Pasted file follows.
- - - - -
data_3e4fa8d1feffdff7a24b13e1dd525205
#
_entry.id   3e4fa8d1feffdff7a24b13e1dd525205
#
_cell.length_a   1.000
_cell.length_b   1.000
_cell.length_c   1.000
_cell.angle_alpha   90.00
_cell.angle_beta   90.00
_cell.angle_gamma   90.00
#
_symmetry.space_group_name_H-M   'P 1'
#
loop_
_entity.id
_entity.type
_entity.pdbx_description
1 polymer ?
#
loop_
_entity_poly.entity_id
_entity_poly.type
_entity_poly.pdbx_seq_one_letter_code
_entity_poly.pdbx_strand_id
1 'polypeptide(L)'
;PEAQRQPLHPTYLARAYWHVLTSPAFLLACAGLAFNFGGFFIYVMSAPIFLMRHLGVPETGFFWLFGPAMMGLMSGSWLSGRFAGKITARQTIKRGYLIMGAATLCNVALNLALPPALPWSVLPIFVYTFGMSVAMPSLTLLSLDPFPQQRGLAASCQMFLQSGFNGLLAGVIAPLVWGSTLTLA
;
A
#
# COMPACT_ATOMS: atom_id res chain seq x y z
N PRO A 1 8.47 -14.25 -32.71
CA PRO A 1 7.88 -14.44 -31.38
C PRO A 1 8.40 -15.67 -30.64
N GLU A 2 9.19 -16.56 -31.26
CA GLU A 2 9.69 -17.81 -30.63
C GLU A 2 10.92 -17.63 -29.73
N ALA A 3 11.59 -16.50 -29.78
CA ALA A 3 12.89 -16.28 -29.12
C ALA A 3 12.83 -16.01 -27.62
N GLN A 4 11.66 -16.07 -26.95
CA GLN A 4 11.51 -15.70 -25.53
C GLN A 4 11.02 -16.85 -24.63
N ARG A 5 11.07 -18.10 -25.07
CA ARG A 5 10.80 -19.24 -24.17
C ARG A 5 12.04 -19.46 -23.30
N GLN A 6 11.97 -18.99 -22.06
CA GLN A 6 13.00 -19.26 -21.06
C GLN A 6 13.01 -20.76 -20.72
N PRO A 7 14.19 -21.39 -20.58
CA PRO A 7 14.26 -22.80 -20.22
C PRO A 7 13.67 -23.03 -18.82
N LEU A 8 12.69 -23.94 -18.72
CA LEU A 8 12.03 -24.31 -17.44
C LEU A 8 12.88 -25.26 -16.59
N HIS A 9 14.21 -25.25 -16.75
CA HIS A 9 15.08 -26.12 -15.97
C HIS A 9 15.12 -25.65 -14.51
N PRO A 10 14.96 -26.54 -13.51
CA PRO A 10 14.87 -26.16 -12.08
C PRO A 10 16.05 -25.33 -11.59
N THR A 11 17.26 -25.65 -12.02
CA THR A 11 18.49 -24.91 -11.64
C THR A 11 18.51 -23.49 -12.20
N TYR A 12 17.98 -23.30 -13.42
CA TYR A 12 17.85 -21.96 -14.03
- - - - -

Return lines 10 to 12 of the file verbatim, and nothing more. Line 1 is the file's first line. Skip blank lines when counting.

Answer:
_cell.angle_gamma   90.00
#
_symmetry.space_group_name_H-M   'P 1'